The History and Psychology of Fear Can Inform Our Future

7 min read

For 13 years Robert Peckham was a Professor of History at the University of Hong Kong, as well as the MB Lee Endowed Professor in the Humanities and Medicine. Today he is based in New York City, where he is working to develop an independent think-tank, Open Cube, which brings together the humanities and the sciences to study the social and health implications of transformative new technology. We spoke about how the psychology of fear helps explain our past, present, and future.

What did you learn about the psychology of fear?

Robert Peckham: From the comparative study of cholera, plague, HIV/AIDS, and influenza, I learned fear was more than a psychological response to a specific threat; it was also a response to the many uncertainties that epidemics can reveal and produce. While they often make visible underlying societal tensions, epidemics have destabilizing social, economic, and political effects. Fear of a pathogen can swiftly mutate to fear about social breakdown, financial collapse, threats posed by others, or the erosion of freedom. There may be confusion about causes or transmission pathways. Fear has a fickle, “liquid” quality; its object can easily change. Different fears become entangled in ways that make their individual root causes hard to discern. One could say that fear is plural, even when we think it’s singular.

Fear often involves a process of “othering” where the source of a threat (real or imagined) is attributed to a stigmatized object, person, or social group. Fear can give way to anger, hate, and violence – all of which can be harnessed for political ends. The management of fear is a tricky business, however, often backfiring as new countervailing fears arise that challenge the governing authority. Measures taken to anticipate panic may induce panic, which sparks counter-panics, which then confirm official fears and a set of other panics.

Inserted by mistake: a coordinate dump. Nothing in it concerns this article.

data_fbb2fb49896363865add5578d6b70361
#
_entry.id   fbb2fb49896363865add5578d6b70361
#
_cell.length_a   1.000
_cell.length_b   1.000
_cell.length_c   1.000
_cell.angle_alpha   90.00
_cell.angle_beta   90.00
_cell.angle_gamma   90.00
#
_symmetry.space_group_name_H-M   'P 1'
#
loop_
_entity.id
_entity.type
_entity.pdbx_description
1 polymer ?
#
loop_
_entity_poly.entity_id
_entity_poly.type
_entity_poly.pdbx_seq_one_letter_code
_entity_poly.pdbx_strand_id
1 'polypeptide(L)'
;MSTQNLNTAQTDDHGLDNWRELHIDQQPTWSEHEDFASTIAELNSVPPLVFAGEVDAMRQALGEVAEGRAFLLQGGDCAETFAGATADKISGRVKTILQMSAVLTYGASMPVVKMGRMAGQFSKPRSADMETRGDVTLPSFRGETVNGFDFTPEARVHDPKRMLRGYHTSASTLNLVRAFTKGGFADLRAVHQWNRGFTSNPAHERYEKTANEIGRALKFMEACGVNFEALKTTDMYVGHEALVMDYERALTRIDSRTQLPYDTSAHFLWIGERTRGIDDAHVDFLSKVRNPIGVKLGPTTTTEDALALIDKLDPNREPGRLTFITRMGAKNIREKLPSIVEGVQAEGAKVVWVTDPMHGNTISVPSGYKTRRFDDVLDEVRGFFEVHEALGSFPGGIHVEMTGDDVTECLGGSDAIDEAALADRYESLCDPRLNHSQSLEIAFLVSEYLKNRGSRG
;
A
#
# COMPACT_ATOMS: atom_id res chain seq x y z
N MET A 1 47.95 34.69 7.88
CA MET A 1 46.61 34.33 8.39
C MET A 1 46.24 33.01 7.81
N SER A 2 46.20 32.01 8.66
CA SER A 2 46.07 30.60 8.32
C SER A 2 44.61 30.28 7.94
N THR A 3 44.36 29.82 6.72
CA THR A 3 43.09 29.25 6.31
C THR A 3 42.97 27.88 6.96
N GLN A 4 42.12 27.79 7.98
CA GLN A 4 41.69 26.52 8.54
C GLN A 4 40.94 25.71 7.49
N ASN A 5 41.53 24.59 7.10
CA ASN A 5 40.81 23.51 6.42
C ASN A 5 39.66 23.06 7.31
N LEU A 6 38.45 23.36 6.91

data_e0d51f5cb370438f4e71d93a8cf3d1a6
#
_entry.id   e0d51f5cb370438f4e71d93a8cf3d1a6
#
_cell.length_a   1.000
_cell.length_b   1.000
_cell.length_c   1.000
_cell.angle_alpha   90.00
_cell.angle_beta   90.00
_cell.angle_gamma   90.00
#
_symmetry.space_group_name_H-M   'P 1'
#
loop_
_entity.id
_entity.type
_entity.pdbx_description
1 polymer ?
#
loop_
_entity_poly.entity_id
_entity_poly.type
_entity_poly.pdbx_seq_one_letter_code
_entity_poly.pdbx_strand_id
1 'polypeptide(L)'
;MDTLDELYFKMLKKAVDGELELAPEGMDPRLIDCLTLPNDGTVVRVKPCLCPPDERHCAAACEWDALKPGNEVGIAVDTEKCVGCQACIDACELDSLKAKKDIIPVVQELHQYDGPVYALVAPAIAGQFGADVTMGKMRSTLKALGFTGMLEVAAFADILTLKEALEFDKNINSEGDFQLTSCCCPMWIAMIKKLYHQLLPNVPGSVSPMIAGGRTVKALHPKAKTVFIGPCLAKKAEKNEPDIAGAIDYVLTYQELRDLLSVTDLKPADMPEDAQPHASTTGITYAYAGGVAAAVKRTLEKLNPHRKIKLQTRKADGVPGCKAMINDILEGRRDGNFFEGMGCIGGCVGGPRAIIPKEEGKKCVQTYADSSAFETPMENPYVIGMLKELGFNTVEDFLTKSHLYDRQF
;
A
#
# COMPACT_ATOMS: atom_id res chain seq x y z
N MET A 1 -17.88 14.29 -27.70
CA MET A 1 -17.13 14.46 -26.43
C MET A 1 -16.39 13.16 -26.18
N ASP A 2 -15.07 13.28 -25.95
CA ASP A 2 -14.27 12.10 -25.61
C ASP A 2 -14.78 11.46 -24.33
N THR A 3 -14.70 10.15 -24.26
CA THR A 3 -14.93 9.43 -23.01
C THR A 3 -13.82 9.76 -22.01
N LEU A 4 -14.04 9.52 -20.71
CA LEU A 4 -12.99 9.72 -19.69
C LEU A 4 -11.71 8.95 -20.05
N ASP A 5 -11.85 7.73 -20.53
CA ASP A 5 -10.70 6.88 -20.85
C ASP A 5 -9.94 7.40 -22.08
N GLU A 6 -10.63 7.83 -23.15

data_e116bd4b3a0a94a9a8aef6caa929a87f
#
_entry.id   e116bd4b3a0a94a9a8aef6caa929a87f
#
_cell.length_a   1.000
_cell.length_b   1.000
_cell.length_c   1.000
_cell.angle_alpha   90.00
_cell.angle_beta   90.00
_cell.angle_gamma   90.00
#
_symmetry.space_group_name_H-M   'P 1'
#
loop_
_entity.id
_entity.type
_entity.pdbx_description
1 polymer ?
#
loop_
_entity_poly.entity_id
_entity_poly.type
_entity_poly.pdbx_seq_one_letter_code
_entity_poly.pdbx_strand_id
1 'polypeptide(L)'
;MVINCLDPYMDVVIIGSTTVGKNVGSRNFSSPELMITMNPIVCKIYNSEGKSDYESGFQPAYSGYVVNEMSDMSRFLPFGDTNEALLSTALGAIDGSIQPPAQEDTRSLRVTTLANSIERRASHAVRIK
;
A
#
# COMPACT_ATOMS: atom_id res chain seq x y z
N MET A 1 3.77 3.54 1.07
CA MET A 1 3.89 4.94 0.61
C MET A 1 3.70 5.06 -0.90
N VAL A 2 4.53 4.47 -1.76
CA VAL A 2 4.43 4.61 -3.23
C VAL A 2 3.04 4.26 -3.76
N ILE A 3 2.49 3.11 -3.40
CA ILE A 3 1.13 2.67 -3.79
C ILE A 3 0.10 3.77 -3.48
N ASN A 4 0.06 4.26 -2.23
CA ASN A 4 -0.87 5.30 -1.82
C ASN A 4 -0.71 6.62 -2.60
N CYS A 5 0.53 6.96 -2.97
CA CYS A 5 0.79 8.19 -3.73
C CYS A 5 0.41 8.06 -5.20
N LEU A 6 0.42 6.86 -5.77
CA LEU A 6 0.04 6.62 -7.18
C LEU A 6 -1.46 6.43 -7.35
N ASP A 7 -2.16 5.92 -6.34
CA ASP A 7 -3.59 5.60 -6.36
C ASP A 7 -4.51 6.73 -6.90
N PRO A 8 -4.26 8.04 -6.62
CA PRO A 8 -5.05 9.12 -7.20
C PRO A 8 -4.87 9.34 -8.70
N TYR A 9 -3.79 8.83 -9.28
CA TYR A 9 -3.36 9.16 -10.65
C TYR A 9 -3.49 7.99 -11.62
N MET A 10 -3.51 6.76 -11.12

Fear is often viewed as a disruptive force that shatters the collective, but my research suggests the opposite is also true. Individuals can bond through shared fears, which may be instrumental in the formation of new associations. Fear brings us together and tears us apart.

This last aspect of fear had been driven home to me many decades before, when as a student traveling across South Asia in the late 1980s, I got caught up in a terror attack in eastern Afghanistan. Bombs went off, causing death and injury from flying shrapnel. As I ran for my life, I experienced a perplexing sense of simultaneous isolation from and fraternity with the panicking crowd. This traumatic episode highlighted several other psychological aspects of fear, which I would go on to study. I saw how fear could be weaponized as part of a political calculation; how it could be motivational, even thrilling – the sudden threat to life that day gave me new purpose; and finally, how our individual fears are always situated in and shaped by enveloping historical contexts.

What did fear mean to us in the past?

RP: Fear has been understood in different ways in different times and places. Part of my argument is that old fears never go away, they are just reconfigured in new ways. Borrowing from the history of technology, I describe this as a “recombinatory” process where fears are constantly remolded within evolving social and political systems.

A modern Western lexicon of fear took shape in the sixteenth and seventeenth centuries. At this time, writers and philosophers in Europe began to reflect more systematically on the merits and perils of fear, and the printing press helped to disseminate their work. Niccolò Machiavelli’s treatise The Prince is perhaps the best-known disquisition on the pragmatic use of fear in political life. As he expressed it, “It is better to be feared than loved, if you cannot be both.”

Robert Peckham


Robert Peckham